This title discusses the phenomenon of alcohol abuse as a behavioural disease and the associated costs. The author details alcohols status as a psychoactive drug; he notes, however, that in contrast to other psychoactive drugs, alcohol has been widely culturally accepted in Western countries and legally available, except in isolated incidents for a short period of time. Joshua considers which policies are being correctly utilised so as to reduce the abuse of alcohol, and how these policies may operate on a supply and demand model. Whereas programs of prevention and treatment operate on the demand side of alcohol abuse, legislation is directed at the supply side of alcohol; that is, dealing with marketing product, promotion, point of sales and price.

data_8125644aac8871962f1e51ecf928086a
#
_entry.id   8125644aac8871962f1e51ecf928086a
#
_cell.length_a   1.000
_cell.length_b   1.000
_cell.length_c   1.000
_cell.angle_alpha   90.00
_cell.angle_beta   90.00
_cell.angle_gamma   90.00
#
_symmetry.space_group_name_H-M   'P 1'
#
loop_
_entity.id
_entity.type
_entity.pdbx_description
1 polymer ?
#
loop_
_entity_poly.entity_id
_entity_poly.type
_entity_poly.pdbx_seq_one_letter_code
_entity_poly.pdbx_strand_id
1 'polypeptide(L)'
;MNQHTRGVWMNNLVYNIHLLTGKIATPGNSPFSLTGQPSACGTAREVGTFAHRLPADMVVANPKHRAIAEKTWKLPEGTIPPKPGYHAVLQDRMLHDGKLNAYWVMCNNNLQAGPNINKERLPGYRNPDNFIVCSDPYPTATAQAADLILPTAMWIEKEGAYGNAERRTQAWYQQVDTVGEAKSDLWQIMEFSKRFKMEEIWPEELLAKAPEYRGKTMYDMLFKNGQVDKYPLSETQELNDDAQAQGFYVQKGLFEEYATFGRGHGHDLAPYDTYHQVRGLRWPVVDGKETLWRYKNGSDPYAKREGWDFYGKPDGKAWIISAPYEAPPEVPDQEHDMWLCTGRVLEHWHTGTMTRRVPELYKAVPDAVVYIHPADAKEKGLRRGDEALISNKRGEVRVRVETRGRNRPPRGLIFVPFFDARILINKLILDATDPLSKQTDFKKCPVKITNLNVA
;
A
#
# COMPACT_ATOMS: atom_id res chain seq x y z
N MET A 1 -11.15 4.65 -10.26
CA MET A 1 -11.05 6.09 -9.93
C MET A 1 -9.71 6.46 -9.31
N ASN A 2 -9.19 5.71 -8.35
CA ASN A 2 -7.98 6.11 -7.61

This is the second title in a four volume series The Economics of Addictive Behaviours, consisting of three additional volumes on smoking, illicit drug abuse and overeating.